Design work on the Tacoma Trestle replacement project is now coming to a close after a two-year public involvement process. Sound Transit heard many valuable comments from the public and has accordingly made adjustments to the final design. Project work centers on replacement of a 0.65-mile wooden railway trestle just east of Tacoma’s historic Freighthouse Square.

Today, Sound Transit’s signature South Sounder services operate along the single-tack trestle with an at-grade stop next to Freighthouse Square. Replacement of the trestle will upgrade this stretch of the railway corridor to modern double-track standards. A new trestle bridging system will be constructed primarily out of concrete, although one segment will feature steel. Concrete bridge segments will sit atop double pillar posts and spans.

Overview of improvements. (Sound Transit)
Overview of improvements. (Sound Transit)

Sound Transit held a series of open houses during the two-year public involvement with key milestones at occurring at 30%, 60%, and most recently 90% design in August. Staff evaluated a laundry list of comments that largely centered on aesthetics, landscaping, and safety. Although, important issues like environmental and cultural resources were raised as well. Sound Transit has developed a comprehensive program based upon this feedback.

The G Street trestle today. (Google Maps)
The G Street trestle today. (Google Maps)
G Street rendering. (Sound Transit)
G Street rendering. (Sound Transit)

Special treatments are planned for the trestle crossing at East G Street, in part because of its historical significance, but also as a practical way to enhance the pedestrian experience. Sound Transit will replicate the old Milwaukee Railroad logo by prominently placing it on the trestle. That railroad company was a major contributor in developing the early economies of many Puget Sound communities due to direction connections to the Midwest. With the removal of the old trestle, Sound Transit will also provide interpretive displays to document the role it played for the area. The East G Street trestle itself will be made of steel, which is entirely a design choice and nod to the golden age of railway building.

In keeping with the STart program, Sound Transit has commissioned artwork for the East G Street crossing. A mural was chosen as the preferred way to incorporate visible artwork to pedestrians, which will be placed on the west side of the trestle underpass. This will help to create a strong connection to the Freighthouse Square building next to the mural area. Sound Transit collaborated with the community and Tacoma Art Program to select an artist; the group chose locally based painter Jeremy Mangan who is known for his earthy landscape and object-focused portrait work. His formal design has yet to be revealed, but Mangan says that he intends “to capture moments of a story of motivations and activities, always in tension: strange yet familiar…” Glean from that what you might.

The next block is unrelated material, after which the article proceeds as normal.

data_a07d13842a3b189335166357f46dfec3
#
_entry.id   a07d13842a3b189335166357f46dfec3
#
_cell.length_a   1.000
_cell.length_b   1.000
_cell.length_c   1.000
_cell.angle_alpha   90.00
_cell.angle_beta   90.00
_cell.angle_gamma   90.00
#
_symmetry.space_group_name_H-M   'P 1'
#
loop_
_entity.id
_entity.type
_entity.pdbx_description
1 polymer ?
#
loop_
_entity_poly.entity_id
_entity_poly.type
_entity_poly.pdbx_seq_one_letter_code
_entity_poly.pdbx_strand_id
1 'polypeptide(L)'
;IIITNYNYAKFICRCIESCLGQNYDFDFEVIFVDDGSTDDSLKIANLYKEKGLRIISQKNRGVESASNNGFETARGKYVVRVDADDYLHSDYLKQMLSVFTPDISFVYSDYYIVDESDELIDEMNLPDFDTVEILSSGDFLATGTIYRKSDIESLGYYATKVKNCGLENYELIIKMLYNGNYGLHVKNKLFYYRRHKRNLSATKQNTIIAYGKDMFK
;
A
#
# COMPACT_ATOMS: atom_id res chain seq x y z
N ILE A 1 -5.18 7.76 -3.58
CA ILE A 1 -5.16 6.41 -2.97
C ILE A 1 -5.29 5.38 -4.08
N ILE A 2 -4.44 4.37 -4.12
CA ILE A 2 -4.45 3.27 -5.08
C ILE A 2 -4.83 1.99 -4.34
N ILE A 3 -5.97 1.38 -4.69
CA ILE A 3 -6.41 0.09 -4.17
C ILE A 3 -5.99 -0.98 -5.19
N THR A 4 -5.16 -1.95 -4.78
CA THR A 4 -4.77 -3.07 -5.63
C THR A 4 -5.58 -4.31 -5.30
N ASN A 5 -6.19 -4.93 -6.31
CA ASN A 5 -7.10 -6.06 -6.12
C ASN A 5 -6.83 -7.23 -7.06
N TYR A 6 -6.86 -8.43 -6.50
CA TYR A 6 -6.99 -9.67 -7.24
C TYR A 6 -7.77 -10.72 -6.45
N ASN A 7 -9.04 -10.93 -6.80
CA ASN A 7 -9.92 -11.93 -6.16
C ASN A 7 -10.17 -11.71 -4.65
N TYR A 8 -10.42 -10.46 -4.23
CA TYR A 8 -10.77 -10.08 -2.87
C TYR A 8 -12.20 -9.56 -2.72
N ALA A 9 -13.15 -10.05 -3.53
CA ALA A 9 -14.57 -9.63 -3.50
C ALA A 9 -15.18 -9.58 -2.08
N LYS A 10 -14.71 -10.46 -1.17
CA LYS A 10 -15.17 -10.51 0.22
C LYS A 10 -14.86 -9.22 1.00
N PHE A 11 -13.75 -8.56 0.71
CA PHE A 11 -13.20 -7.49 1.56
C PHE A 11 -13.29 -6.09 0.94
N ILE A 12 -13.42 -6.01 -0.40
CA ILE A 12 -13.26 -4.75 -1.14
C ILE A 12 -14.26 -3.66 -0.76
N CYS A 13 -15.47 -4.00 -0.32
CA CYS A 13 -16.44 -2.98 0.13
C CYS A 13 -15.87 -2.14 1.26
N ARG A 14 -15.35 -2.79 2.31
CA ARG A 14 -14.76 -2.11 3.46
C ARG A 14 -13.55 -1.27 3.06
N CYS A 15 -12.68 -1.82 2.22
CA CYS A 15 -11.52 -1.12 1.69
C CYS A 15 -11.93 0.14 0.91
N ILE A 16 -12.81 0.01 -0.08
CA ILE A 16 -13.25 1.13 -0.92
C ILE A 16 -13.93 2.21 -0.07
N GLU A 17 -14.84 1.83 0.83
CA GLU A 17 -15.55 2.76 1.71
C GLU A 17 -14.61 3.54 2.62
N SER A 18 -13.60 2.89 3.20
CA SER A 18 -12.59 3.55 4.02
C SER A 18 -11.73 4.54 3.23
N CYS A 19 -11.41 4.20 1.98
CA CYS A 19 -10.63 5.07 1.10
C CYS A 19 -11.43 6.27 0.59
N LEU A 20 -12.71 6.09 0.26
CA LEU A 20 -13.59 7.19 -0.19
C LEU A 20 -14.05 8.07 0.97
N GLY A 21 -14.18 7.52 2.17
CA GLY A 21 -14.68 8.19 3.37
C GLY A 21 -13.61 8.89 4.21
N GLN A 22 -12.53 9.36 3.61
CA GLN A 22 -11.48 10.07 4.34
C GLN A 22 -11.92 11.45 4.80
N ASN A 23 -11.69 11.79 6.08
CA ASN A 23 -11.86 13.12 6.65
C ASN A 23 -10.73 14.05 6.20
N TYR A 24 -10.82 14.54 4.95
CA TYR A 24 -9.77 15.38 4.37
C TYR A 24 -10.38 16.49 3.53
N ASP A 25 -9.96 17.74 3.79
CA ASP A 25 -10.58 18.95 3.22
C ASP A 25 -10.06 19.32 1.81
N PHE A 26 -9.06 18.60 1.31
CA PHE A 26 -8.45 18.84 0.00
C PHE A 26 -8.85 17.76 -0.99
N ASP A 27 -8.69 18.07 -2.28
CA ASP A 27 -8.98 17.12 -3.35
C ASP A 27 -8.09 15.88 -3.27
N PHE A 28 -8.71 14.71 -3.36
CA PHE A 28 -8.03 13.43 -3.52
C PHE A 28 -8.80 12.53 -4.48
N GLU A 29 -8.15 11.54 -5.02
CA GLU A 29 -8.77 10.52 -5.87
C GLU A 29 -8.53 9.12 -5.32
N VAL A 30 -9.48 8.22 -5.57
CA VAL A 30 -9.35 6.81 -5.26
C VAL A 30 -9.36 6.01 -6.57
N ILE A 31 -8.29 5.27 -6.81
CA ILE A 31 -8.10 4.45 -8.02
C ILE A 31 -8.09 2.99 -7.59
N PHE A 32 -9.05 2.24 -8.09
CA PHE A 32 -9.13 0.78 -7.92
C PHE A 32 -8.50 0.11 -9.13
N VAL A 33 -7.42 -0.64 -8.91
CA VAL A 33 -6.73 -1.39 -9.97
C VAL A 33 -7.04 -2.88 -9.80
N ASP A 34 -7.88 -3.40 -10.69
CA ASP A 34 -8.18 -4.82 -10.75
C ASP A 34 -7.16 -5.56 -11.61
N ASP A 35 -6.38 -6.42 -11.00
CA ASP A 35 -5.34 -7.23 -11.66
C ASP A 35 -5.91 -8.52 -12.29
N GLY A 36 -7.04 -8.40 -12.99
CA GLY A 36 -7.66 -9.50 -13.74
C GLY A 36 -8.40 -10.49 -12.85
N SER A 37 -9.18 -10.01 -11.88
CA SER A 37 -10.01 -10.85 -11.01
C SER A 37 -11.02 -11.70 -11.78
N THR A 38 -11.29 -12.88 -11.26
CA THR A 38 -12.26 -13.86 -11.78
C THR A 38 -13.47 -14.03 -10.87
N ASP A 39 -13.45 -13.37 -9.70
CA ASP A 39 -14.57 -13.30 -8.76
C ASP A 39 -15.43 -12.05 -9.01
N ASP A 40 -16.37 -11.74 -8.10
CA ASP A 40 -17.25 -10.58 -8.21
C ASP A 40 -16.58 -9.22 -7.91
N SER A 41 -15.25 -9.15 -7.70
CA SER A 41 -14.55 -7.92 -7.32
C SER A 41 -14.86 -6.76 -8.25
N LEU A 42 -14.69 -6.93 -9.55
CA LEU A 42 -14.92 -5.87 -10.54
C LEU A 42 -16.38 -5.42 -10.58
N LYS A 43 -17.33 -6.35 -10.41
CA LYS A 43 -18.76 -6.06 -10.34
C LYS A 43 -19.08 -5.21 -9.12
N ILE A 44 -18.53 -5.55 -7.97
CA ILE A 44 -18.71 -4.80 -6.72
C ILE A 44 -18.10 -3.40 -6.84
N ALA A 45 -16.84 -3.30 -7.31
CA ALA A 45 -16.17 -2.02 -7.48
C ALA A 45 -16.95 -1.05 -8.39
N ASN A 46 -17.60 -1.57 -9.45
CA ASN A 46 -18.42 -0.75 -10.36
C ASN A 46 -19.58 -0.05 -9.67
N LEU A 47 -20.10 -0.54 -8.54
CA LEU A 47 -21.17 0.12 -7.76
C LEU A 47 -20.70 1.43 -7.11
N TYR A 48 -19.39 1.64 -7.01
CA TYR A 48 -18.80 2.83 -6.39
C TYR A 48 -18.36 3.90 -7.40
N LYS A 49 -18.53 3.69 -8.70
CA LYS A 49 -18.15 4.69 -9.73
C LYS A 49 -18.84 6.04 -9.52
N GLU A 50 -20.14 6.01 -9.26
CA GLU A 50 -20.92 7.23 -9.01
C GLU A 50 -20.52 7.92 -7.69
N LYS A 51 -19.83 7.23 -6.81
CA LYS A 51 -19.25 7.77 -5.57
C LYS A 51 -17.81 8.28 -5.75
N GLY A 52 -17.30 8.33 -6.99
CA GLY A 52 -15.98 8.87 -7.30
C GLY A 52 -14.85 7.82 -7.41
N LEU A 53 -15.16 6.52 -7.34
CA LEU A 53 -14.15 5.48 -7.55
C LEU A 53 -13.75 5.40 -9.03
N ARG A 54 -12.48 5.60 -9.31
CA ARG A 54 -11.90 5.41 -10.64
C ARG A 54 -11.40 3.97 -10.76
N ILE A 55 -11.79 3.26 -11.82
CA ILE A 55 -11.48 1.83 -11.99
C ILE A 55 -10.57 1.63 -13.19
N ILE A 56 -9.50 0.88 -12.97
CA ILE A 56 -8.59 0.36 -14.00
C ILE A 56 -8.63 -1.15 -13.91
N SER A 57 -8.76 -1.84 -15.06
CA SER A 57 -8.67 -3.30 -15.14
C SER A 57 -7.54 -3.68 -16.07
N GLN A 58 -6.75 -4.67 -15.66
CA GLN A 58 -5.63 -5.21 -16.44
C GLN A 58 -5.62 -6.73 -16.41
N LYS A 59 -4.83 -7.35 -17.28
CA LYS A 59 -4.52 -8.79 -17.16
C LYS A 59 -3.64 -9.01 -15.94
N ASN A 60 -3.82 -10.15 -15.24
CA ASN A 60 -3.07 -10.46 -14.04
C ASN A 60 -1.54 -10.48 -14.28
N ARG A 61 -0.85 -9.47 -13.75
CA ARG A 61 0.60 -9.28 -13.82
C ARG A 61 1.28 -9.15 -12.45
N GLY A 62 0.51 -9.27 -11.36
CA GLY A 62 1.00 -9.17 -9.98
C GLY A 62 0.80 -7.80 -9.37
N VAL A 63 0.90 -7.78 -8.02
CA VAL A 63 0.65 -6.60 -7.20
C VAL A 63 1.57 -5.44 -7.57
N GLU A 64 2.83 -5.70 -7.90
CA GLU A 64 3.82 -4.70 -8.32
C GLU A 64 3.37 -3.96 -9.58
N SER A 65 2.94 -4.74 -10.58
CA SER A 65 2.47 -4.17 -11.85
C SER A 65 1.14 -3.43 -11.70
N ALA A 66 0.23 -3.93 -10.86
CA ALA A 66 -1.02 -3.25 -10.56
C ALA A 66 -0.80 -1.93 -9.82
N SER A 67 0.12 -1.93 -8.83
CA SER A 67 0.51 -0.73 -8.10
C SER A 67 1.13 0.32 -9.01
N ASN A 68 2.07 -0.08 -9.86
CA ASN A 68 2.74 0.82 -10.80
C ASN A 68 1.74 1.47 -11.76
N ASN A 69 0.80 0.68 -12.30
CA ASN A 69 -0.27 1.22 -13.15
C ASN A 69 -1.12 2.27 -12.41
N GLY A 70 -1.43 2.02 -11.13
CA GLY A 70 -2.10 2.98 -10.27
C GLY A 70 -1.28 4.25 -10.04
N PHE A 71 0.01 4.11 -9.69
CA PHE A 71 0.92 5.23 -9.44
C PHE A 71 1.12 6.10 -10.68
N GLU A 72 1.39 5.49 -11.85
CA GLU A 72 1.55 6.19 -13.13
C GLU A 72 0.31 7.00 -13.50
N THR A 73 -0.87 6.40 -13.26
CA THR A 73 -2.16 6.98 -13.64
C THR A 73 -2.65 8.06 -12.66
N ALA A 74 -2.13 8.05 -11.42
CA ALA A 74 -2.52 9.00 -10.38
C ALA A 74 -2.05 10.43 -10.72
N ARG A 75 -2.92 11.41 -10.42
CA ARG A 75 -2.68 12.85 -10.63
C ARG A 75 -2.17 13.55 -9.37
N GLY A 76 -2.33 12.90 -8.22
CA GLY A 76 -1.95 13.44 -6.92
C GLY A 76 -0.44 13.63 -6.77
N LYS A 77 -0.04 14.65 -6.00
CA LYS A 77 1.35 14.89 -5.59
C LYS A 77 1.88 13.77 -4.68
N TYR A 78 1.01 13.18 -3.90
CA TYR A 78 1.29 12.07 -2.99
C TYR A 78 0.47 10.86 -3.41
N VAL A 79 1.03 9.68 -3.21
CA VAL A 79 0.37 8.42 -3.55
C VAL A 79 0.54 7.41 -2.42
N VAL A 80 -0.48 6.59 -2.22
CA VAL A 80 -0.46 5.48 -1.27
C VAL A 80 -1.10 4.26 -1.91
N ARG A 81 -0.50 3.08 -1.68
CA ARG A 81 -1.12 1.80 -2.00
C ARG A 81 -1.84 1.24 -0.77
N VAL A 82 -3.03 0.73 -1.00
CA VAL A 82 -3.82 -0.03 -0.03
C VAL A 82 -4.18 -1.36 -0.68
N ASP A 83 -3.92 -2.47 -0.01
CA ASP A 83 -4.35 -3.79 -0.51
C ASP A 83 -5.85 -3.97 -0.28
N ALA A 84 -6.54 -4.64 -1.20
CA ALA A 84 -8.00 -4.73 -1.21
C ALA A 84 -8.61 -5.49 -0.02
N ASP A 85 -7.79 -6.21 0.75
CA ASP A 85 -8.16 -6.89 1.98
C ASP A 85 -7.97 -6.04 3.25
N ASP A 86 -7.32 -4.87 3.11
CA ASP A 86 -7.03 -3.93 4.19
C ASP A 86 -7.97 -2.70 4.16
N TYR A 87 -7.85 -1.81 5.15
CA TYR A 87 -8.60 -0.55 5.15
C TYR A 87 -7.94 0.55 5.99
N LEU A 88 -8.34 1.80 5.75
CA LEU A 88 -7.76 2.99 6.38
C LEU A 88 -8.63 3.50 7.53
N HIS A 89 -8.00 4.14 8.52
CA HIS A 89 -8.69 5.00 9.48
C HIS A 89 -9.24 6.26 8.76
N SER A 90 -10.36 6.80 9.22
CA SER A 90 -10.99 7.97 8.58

West side of G Street. (Sound Transit)
West side of G Street. (Sound Transit)

Aside from art, Sound Transit will greatly improve the streetscape with safer crossing connections, street lights on sidewalks and track lighting along the trestle, street trees and landscaping, and high quality fencing around undeveloped Sound Transit property.

Trestle and platforms. (Sound Transit)
Trestle and platforms. (Sound Transit)

For passengers, the most significant change resulting from the trestle replacement will be a partially elevated stop. The existing single platform for all northbound and southbound trains will be extended across the East G Street crossing. Passengers can continue to access the platform at-grade from Freighthouse Square and East D Street, but they will also be able to do so from east side of East G Street. Oringally, Sound Transit had planned for the platform to be semi-transparent with glass windscreens, but due to safety concerns the windscreens may be deployed using different materials. Canopies will be added above the platform for greater overhead weather protection.

Replacement of the trestle represents an important part of a larger package of railway improvements coming to the south end of the Puget Sound. The new trestle builds upon recent investments that Sound Transit has made in the corridor, which successfully completed track renewal southwestward as far as Lakewood Station and allowed extension of Sounder service. The trestle will greatly increase the capacity of the corridor by allowing more trains to pass through faster and safer. That’s great news for passengers of Sounder, but also future Amtrak passengers who will benefit from a consolidate departures and arrivals hall at Freighthouse Square and the Point Defiance Bypass.

The Tacoma Trestle project is funded primarily by the Sound Transit 2 investment program. Sound Transit has earmarked $115 million for the budget with an addition $10 million coming from a Federal TIGER grant. Construction on the project will begin in 2016 (see construction phasing video below). Before that happens though, Sound Transit will put out a call for project bids from contractors later this fall. The trestle should be completed in early 2018 and operational soon after.